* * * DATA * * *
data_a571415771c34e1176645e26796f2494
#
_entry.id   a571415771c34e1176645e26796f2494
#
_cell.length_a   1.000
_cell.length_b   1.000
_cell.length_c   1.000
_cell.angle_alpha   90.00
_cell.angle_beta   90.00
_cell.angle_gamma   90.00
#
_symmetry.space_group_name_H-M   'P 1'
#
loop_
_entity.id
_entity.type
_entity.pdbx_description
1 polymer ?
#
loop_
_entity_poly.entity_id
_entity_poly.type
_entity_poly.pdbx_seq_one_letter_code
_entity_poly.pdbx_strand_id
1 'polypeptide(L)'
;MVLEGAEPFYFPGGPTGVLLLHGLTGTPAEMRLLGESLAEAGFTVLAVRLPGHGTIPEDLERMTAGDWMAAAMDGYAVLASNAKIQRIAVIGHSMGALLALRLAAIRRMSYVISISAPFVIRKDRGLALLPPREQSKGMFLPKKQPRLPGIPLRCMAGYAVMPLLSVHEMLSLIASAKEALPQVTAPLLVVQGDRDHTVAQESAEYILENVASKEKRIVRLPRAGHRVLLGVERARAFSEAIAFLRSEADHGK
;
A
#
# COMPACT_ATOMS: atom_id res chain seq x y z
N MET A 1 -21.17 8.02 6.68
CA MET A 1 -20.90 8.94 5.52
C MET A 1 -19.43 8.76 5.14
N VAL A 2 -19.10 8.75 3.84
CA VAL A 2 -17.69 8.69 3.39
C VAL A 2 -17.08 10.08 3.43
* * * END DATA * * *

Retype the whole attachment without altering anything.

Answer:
data_a571415771c34e1176645e26796f2494
#
_entry.id   a571415771c34e1176645e26796f2494
#
_cell.length_a   1.000
_cell.length_b   1.000
_cell.length_c   1.000
_cell.angle_alpha   90.00
_cell.angle_beta   90.00
_cell.angle_gamma   90.00
#
_symmetry.space_group_name_H-M   'P 1'
#
loop_
_entity.id
_entity.type
_entity.pdbx_description
1 polymer ?
#
loop_
_entity_poly.entity_id
_entity_poly.type
_entity_poly.pdbx_seq_one_letter_code
_entity_poly.pdbx_strand_id
1 'polypeptide(L)'
;MVLEGAEPFYFPGGPTGVLLLHGLTGTPAEMRLLGESLAEAGFTVLAVRLPGHGTIPEDLERMTAGDWMAAAMDGYAVLASNAKIQRIAVIGHSMGALLALRLAAIRRMSYVISISAPFVIRKDRGLALLPPREQSKGMFLPKKQPRLPGIPLRCMAGYAVMPLLSVHEMLSLIASAKEALPQVTAPLLVVQGDRDHTVAQESAEYILENVASKEKRIVRLPRAGHRVLLGVERARAFSEAIAFLRSEADHGK
;
A
#
# COMPACT_ATOMS: atom_id res chain seq x y z
N MET A 1 -21.17 8.02 6.68
CA MET A 1 -20.90 8.94 5.52
C MET A 1 -19.43 8.76 5.14
N VAL A 2 -19.10 8.75 3.84
CA VAL A 2 -17.69 8.69 3.39
C VAL A 2 -17.08 10.08 3.43